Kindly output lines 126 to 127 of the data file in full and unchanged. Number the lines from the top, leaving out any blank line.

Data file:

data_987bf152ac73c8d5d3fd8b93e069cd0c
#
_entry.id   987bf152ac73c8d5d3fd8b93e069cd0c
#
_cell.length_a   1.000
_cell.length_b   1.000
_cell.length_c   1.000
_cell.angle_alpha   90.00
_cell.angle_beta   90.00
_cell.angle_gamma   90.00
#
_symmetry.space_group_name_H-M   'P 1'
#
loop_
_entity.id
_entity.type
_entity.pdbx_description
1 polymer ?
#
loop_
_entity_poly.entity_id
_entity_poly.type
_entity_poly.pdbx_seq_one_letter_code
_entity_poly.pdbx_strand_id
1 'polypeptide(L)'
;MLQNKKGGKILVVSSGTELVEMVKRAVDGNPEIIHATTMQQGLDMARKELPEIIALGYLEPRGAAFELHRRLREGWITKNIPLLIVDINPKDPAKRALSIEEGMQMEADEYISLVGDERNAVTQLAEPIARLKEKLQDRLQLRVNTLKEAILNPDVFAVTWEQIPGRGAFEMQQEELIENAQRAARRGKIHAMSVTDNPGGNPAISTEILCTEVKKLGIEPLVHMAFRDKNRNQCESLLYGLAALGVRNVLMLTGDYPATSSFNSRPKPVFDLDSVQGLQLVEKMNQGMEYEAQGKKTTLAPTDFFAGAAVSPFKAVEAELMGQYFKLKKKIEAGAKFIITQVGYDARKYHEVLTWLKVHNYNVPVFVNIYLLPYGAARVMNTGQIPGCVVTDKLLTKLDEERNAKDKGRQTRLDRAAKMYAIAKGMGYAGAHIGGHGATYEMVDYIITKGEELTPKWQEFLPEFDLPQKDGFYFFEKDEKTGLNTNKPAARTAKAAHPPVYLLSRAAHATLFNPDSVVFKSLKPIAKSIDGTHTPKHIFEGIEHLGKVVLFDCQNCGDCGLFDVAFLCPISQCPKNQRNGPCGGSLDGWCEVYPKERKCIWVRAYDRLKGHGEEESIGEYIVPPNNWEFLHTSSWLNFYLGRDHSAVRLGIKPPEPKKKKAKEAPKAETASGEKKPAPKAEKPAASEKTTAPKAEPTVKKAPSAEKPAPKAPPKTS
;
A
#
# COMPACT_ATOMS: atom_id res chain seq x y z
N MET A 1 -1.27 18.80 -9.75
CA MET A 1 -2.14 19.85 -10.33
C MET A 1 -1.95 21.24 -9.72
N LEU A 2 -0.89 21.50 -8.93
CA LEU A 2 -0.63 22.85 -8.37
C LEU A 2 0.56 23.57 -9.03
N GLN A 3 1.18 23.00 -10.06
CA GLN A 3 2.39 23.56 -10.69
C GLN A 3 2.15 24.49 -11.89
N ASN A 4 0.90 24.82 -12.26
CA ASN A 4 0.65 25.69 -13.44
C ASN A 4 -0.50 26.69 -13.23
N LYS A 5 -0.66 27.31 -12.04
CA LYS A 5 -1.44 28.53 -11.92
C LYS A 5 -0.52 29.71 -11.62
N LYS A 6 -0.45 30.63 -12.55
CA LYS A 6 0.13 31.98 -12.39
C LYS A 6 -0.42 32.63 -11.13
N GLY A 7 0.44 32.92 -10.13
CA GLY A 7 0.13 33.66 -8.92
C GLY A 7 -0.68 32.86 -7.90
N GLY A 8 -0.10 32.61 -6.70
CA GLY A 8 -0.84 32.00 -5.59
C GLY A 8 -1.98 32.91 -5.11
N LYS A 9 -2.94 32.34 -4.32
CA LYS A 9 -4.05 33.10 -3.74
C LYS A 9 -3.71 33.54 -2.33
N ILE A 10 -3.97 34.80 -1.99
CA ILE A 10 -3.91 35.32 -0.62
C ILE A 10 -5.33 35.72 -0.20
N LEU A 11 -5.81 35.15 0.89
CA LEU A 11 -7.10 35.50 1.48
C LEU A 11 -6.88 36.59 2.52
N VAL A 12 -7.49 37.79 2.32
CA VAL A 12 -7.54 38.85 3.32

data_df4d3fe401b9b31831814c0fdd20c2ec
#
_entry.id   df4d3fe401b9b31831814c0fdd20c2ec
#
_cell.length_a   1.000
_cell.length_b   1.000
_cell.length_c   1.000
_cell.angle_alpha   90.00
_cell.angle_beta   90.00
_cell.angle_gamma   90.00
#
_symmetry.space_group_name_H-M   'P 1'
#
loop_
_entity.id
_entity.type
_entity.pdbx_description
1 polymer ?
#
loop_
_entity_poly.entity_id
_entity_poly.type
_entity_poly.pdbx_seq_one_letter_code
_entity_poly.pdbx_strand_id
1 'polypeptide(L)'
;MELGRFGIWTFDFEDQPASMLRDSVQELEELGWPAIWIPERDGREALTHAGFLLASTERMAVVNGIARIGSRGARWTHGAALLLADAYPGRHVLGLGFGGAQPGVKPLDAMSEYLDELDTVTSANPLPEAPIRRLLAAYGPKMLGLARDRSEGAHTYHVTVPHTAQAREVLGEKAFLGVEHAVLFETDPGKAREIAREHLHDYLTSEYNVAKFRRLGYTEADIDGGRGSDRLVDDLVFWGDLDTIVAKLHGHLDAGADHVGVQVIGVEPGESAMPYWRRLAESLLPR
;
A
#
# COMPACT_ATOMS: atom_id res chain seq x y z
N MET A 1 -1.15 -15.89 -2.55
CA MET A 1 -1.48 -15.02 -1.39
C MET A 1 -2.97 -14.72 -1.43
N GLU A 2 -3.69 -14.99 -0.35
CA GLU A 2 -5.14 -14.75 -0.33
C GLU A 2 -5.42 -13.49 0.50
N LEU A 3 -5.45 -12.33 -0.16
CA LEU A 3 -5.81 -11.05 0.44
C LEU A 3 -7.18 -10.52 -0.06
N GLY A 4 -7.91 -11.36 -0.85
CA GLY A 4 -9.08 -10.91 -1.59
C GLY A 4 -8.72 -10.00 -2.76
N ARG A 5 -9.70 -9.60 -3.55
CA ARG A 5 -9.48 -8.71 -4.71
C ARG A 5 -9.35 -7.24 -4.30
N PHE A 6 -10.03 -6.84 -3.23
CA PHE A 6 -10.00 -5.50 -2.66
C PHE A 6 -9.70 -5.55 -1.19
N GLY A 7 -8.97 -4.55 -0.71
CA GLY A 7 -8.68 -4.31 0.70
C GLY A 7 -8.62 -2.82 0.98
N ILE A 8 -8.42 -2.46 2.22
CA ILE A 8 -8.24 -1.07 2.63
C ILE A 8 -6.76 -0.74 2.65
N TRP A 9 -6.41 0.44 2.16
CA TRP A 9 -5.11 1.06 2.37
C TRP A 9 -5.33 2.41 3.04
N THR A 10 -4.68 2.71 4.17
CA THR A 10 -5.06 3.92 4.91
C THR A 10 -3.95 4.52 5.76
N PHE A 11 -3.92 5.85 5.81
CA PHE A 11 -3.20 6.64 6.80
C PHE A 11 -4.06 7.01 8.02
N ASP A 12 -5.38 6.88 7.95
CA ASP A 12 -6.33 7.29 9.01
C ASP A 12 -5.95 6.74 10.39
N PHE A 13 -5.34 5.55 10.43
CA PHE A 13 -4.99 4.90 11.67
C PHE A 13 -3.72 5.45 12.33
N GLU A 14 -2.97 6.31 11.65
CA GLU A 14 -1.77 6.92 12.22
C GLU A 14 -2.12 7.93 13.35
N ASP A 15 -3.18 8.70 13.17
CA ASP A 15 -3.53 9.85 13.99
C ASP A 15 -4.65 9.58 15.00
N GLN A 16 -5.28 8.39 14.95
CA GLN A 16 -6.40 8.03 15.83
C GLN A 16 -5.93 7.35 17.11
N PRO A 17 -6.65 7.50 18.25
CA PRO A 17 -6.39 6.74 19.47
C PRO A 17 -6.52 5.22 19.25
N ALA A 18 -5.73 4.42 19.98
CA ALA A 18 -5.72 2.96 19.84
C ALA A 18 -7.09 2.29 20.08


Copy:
N PHE A 11 -3.92 5.85 5.81
CA PHE A 11 -3.20 6.64 6.80